CS 642 Computational Complexity
Spring 2006

Official Course Description. The complexity of a computational problem is the amount of computing resources it requires. Computational complexity theory studies the complexity of important computational problems as well as relationships between different types of resources. This course will cover both classical and research-related topics in computational complexity. Students will gain experience reading research papers. A presentation may be required.

Prerequisites. CS345 or CS541.

Location and Times. MW 4:00-5:15, Science Center 348.

Instructor. Alexis Maciel. Science Center 379, 268-2385, alexis@clarkson.edu.

Office Hours. M 2:30-4:00, Tu 3:30-5:00, W 1:00-3:00.

Required Text. None. We will use a set of lectures notes by Dave Barrington and the instructor. These will be available on the course web page. We will most likely cover some sections of the following textbook:

Copies of the relevant sections will be distributed, if necessary. We will also read various research papers. Copies will be distributed.

Course Objectives.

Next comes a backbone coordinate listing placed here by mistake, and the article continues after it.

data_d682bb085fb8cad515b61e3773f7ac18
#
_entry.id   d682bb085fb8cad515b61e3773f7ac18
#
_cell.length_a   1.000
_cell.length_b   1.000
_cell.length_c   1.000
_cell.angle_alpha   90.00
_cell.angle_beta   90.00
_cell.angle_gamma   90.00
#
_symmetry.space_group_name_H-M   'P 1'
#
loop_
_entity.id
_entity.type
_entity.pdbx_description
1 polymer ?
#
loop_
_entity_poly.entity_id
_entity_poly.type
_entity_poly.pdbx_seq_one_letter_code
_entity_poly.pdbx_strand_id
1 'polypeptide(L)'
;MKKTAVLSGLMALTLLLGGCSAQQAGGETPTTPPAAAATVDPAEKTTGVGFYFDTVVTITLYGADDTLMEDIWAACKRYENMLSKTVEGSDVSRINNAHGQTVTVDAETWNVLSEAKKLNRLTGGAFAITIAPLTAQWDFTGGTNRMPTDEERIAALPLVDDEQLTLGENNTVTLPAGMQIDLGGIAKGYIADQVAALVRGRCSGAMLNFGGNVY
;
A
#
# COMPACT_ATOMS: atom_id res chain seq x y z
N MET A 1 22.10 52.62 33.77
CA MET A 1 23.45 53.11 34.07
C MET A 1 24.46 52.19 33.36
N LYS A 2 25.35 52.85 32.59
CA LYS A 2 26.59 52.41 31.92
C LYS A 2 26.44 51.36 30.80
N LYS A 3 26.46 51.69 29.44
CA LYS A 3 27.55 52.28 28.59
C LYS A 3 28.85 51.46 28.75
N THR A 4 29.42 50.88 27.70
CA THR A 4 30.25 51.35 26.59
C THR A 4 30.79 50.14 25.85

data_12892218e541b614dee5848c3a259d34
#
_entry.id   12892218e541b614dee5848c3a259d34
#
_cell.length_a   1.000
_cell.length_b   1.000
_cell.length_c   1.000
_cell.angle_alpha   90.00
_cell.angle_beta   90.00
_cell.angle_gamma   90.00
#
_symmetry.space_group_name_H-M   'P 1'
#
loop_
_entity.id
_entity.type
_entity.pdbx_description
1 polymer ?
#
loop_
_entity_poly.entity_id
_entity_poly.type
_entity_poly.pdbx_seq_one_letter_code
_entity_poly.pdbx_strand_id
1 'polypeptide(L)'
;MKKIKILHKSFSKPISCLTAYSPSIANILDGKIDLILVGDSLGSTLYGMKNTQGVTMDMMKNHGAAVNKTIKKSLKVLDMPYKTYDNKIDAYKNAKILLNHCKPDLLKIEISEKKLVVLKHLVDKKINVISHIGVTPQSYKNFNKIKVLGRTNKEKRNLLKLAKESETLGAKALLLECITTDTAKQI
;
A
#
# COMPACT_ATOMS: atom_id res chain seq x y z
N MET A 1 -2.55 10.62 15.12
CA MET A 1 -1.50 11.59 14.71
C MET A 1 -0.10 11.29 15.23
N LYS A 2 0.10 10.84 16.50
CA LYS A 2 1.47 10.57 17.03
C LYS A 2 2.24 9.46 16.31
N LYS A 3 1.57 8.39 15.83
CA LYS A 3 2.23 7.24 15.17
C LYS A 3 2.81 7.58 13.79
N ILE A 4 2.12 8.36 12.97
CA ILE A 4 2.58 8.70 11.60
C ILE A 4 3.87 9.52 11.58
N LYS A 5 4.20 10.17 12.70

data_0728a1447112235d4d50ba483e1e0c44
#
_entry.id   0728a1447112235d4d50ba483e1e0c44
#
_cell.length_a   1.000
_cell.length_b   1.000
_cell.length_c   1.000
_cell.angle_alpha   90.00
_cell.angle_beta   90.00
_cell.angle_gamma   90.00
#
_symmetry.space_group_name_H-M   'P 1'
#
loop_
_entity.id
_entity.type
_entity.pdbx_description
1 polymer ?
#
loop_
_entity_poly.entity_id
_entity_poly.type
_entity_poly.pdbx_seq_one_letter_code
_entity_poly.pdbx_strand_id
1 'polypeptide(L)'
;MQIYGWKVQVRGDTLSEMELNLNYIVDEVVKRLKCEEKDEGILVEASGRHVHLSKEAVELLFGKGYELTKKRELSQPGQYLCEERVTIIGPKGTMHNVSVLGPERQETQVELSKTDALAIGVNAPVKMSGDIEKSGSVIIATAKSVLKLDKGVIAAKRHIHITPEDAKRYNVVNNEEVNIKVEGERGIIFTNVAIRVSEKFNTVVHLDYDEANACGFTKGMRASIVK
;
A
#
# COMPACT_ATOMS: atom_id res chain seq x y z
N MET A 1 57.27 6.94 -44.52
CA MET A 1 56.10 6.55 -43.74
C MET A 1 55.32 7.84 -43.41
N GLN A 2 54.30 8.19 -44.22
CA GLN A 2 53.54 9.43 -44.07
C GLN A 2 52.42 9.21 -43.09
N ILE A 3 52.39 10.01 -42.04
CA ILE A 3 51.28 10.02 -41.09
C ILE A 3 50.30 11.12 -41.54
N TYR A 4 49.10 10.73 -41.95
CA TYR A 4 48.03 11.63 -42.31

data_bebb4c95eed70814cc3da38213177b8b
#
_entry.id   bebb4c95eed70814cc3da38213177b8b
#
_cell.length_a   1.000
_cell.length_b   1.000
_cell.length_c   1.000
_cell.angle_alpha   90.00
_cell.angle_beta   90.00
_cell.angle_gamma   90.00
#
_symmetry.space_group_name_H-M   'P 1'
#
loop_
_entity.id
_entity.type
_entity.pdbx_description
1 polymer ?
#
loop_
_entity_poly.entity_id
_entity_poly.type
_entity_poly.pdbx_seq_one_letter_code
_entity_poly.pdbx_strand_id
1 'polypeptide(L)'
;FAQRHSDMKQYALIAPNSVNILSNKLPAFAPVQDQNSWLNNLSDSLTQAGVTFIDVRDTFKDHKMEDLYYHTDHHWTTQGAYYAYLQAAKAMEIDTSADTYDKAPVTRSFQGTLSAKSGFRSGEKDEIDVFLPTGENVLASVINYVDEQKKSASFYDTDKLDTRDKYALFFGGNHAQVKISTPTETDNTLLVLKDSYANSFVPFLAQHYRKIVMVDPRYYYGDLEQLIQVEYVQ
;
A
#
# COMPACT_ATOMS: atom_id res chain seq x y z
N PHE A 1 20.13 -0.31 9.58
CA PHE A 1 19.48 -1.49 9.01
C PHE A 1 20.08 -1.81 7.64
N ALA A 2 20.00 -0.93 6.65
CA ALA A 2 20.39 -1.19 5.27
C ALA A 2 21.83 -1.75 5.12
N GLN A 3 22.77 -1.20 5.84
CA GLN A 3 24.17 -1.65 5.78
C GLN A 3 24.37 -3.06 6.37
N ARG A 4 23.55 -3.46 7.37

1. To learn basic concepts and results of computational complexity.

  2. To become familiar with some of the current research topics in computational complexity.

  3. To gain experience reading research papers in theoretical computer science.
Demonstrable outcomes. By the end of the semester,
  1. You will be familiar with and understand basic results and research-related topics in computational complexity.

  2. You will be able to solve problems related to this material.

  3. You will be able to read and understand research papers in computational complexity.

Tentative list of topics. Complexity measures and complexity classes for sequential machines and Boolean circuits, reductions and completeness, hierarchy theorems, relativization, small-depth circuit complexity, proof complexity.

Grading. Your evaluation will be based in part on several homework assignments that will include simple exercises as well as challenging problems. These will be related to the material presented in class or to the research papers assigned for reading. Homework assignments may also include brief reports on those papers. We will also have a midterm and a final exam. In addition, each of you will do an oral presentation on an advanced topic.

Your course grade will be computed using the following formula:

50% Assignments + 15% Presentation + 15% Midterm test + 20% Final exam

Policy for missed work. There will be no make-up assignments. Late assignments may be accepted if a good excuse is provided and if arrangements are made at a reasonable time, in advance, if possible. Make-up tests can be arranged under the same conditions. Other special arrangements can be made for students forced to miss more than a few days of class.